The Old Federal Road in Alabama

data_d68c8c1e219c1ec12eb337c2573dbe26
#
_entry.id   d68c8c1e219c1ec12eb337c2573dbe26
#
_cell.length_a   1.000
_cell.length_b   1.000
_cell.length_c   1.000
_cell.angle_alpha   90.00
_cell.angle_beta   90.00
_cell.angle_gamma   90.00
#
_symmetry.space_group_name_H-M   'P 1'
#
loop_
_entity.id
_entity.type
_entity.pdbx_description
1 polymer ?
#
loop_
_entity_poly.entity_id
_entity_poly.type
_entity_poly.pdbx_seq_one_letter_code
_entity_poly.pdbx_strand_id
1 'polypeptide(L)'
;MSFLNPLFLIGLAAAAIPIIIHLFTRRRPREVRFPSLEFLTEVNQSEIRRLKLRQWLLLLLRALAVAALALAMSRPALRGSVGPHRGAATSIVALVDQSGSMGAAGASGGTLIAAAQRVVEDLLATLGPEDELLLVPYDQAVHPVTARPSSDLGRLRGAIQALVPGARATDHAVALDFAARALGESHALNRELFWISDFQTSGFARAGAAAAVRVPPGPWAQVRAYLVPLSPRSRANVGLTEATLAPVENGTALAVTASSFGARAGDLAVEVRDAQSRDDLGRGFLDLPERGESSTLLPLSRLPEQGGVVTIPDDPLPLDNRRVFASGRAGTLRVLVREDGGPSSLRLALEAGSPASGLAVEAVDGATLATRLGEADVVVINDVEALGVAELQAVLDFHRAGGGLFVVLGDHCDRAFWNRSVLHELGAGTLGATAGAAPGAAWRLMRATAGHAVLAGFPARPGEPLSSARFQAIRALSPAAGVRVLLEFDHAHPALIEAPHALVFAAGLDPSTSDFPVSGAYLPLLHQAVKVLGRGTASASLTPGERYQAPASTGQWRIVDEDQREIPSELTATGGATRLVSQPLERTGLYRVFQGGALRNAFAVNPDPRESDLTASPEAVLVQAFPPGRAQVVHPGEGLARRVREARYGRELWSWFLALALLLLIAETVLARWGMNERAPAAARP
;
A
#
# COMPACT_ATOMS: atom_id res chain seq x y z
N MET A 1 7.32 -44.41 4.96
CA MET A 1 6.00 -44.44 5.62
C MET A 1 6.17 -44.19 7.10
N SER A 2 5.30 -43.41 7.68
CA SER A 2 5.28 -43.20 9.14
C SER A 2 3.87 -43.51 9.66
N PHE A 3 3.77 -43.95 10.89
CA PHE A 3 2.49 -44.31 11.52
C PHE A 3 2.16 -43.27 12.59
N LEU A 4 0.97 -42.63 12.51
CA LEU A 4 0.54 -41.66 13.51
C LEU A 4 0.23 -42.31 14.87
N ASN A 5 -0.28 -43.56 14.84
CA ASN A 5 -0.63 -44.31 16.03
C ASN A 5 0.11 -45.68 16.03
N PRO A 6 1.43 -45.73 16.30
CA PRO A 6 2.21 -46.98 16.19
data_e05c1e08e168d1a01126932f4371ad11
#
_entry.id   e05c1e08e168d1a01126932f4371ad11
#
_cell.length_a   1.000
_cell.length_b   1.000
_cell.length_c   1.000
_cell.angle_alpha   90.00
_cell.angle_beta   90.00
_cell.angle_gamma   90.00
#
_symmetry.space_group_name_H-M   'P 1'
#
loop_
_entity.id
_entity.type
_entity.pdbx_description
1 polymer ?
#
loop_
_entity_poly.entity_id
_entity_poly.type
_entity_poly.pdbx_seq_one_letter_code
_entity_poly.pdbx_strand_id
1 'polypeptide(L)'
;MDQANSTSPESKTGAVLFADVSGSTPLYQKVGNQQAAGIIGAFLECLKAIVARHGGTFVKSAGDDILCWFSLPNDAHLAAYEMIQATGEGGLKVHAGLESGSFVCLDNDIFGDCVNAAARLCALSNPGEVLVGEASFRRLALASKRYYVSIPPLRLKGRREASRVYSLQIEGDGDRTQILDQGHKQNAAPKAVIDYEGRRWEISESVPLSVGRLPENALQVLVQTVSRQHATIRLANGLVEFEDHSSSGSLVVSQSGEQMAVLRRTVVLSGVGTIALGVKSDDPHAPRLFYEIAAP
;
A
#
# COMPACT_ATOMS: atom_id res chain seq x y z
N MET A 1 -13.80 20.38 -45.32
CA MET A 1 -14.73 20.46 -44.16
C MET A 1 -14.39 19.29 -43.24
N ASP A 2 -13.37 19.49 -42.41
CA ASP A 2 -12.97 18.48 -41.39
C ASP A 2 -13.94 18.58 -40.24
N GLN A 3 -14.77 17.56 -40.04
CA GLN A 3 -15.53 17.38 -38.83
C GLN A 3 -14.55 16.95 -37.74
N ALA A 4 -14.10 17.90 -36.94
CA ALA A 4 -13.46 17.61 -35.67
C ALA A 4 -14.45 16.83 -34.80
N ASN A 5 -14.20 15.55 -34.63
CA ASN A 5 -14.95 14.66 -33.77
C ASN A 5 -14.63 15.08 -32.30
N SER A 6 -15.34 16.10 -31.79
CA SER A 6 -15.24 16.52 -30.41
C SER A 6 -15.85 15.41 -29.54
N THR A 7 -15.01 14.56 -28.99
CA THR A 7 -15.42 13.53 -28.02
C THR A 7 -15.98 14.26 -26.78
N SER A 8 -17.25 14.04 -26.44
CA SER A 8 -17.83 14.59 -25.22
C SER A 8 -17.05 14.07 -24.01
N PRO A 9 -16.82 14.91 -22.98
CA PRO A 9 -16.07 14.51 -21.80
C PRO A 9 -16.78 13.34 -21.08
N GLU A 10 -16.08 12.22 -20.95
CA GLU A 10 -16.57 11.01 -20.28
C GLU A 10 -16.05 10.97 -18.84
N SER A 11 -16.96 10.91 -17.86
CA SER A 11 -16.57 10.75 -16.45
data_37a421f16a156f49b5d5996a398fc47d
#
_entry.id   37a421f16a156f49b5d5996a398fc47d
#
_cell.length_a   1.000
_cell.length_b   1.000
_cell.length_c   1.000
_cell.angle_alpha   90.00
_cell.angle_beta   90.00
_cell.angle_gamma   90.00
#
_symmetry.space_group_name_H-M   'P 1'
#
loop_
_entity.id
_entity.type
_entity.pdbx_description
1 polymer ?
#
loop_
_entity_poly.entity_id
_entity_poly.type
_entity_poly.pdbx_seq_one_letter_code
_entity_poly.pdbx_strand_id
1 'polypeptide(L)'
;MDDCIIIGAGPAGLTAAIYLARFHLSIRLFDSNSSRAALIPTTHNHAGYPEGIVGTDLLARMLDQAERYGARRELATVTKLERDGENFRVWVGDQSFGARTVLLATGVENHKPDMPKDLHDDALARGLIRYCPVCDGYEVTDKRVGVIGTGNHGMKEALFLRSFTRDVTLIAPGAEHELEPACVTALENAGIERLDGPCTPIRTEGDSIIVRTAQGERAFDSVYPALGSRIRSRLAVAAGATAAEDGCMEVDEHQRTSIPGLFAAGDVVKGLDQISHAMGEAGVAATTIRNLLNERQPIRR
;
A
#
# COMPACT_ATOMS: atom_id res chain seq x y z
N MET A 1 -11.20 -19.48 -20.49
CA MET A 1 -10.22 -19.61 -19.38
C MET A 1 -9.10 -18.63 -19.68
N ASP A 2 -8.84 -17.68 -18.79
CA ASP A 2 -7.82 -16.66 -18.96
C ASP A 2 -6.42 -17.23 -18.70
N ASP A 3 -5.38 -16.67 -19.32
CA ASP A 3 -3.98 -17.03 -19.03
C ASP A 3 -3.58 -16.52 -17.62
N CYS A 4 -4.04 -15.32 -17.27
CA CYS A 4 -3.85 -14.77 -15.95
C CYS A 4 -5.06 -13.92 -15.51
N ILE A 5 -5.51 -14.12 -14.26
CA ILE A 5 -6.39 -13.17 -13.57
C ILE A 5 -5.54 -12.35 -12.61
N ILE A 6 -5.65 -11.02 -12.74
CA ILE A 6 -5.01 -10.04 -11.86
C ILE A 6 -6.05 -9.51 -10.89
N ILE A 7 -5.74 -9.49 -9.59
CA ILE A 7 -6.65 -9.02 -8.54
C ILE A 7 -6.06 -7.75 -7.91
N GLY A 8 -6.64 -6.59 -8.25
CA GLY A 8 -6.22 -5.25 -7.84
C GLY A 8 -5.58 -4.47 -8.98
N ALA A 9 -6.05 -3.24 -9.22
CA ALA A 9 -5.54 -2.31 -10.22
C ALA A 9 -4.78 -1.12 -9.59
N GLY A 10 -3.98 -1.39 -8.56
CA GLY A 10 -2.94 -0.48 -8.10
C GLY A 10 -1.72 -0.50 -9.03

Forged through the territory of the Creek Nation by the United States federal government, the Federal Road was developed as a communication artery linking the east coast of the United States with Louisiana. Its creation amplified already tense relationships between the government, settlers, and the Creek Nation, culminating in the devastating Creek War of 1813–1814, and thereafter it became the primary avenue of immigration for thousands of Alabama settlers. Central to understanding Alabama’s territorial and early statehood years, the Federal Road was both a physical and symbolic thoroughfare that cut a swath of shattering change through the land and cultures it traversed. The road revolutionized Alabama’s expansion, altering the course of its development by playing a significant role in sparking a cataclysmic war, facilitating unprecedented American immigration, and enabling an associated radical transformation of the land itself. The first half of The Old Federal Road in Alabama: An Illustrated Guide offers a narrative history that includes brief accounts of the construction of the road, the experiences of historic travelers, and descriptions of major changes to the road over time. The authors vividly reconstruct the course of the road in detail and make use of a wealth of well-chosen illustrations. Along the way they give attention to the very terrain it traversed, bringing to life what traveling the road must have been like and illuminating its story in a way few others have ever attempted. The second half of the volume is divided into three parts—Eastern, Central, and Southern—and serves as a modern traveler’s guide to the Federal Road. This section includes driving tours and maps, highlighting historical sites and surviving portions of the old road and how to visit them.

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